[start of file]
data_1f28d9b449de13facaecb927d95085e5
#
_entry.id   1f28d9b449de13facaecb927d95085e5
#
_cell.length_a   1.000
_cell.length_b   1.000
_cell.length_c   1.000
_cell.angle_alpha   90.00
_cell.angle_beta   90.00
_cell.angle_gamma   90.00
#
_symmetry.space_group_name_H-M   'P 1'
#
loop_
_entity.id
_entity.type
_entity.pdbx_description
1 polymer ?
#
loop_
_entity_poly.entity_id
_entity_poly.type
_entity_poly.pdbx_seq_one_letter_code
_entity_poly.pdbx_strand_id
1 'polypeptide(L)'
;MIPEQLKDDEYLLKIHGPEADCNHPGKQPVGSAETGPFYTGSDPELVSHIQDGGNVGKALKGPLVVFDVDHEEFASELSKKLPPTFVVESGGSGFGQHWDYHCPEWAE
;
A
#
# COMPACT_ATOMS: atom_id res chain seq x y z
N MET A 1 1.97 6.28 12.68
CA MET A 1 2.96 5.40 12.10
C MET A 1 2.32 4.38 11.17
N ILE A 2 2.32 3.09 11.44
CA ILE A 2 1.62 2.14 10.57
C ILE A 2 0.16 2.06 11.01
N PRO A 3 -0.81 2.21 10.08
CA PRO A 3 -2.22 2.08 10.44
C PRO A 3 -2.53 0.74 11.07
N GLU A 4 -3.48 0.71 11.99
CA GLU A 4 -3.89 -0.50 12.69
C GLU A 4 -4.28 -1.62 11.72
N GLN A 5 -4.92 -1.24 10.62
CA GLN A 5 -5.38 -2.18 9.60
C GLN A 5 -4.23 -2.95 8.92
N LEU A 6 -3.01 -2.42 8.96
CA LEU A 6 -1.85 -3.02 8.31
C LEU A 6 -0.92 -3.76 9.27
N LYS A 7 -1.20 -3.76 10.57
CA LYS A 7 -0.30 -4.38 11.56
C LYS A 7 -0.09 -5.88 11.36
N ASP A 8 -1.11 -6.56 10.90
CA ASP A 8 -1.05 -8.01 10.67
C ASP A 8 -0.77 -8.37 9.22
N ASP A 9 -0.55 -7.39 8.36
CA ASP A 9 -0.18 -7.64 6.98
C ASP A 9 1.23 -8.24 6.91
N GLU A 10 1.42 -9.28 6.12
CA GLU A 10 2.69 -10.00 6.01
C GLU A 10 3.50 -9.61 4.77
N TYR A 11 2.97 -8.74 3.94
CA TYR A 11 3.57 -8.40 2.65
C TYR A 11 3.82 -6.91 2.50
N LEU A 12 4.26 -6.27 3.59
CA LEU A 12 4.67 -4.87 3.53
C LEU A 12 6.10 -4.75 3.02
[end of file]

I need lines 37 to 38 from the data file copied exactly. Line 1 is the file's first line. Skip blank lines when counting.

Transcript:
N PRO A 3 -0.81 2.21 10.08
CA PRO A 3 -2.22 2.08 10.44